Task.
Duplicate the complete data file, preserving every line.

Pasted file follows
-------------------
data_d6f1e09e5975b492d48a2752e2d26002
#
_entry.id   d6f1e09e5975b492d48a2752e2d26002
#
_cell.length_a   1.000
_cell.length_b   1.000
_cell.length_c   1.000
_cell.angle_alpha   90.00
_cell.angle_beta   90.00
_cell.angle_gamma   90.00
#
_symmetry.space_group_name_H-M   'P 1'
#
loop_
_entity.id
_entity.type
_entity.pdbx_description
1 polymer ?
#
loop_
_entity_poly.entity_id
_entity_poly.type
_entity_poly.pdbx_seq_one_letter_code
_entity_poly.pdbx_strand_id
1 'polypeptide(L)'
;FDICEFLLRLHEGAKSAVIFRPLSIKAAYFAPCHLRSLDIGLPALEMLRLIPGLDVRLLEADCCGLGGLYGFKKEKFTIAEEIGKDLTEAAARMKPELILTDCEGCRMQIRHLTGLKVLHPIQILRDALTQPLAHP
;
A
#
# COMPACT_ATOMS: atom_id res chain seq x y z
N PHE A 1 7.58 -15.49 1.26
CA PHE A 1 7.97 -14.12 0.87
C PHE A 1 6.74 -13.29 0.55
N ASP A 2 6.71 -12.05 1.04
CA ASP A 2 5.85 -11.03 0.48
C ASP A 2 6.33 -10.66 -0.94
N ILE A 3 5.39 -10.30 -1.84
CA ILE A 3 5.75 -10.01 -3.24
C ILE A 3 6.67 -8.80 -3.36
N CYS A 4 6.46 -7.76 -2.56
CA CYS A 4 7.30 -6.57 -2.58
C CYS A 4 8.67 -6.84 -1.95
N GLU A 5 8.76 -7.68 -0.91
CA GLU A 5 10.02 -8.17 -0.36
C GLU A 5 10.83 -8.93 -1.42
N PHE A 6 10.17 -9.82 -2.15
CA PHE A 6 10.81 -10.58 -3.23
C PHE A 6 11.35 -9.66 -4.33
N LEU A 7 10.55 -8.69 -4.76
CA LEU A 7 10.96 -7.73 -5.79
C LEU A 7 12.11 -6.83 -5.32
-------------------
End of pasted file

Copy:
data_d6f1e09e5975b492d48a2752e2d26002
#
_entry.id   d6f1e09e5975b492d48a2752e2d26002
#
_cell.length_a   1.000
_cell.length_b   1.000
_cell.length_c   1.000
_cell.angle_alpha   90.00
_cell.angle_beta   90.00
_cell.angle_gamma   90.00
#
_symmetry.space_group_name_H-M   'P 1'
#
loop_
_entity.id
_entity.type
_entity.pdbx_description
1 polymer ?
#
loop_
_entity_poly.entity_id
_entity_poly.type
_entity_poly.pdbx_seq_one_letter_code
_entity_poly.pdbx_strand_id
1 'polypeptide(L)'
;FDICEFLLRLHEGAKSAVIFRPLSIKAAYFAPCHLRSLDIGLPALEMLRLIPGLDVRLLEADCCGLGGLYGFKKEKFTIAEEIGKDLTEAAARMKPELILTDCEGCRMQIRHLTGLKVLHPIQILRDALTQPLAHP
;
A
#
# COMPACT_ATOMS: atom_id res chain seq x y z
N PHE A 1 7.58 -15.49 1.26
CA PHE A 1 7.97 -14.12 0.87
C PHE A 1 6.74 -13.29 0.55
N ASP A 2 6.71 -12.05 1.04
CA ASP A 2 5.85 -11.03 0.48
C ASP A 2 6.33 -10.66 -0.94
N ILE A 3 5.39 -10.30 -1.84
CA ILE A 3 5.75 -10.01 -3.24
C ILE A 3 6.67 -8.80 -3.36
N CYS A 4 6.46 -7.76 -2.56
CA CYS A 4 7.30 -6.57 -2.58
C CYS A 4 8.67 -6.84 -1.95
N GLU A 5 8.76 -7.68 -0.91
CA GLU A 5 10.02 -8.17 -0.36
C GLU A 5 10.83 -8.93 -1.42
N PHE A 6 10.17 -9.82 -2.15
CA PHE A 6 10.81 -10.58 -3.23
C PHE A 6 11.35 -9.66 -4.33
N LEU A 7 10.55 -8.69 -4.76
CA LEU A 7 10.96 -7.73 -5.79
C LEU A 7 12.11 -6.83 -5.32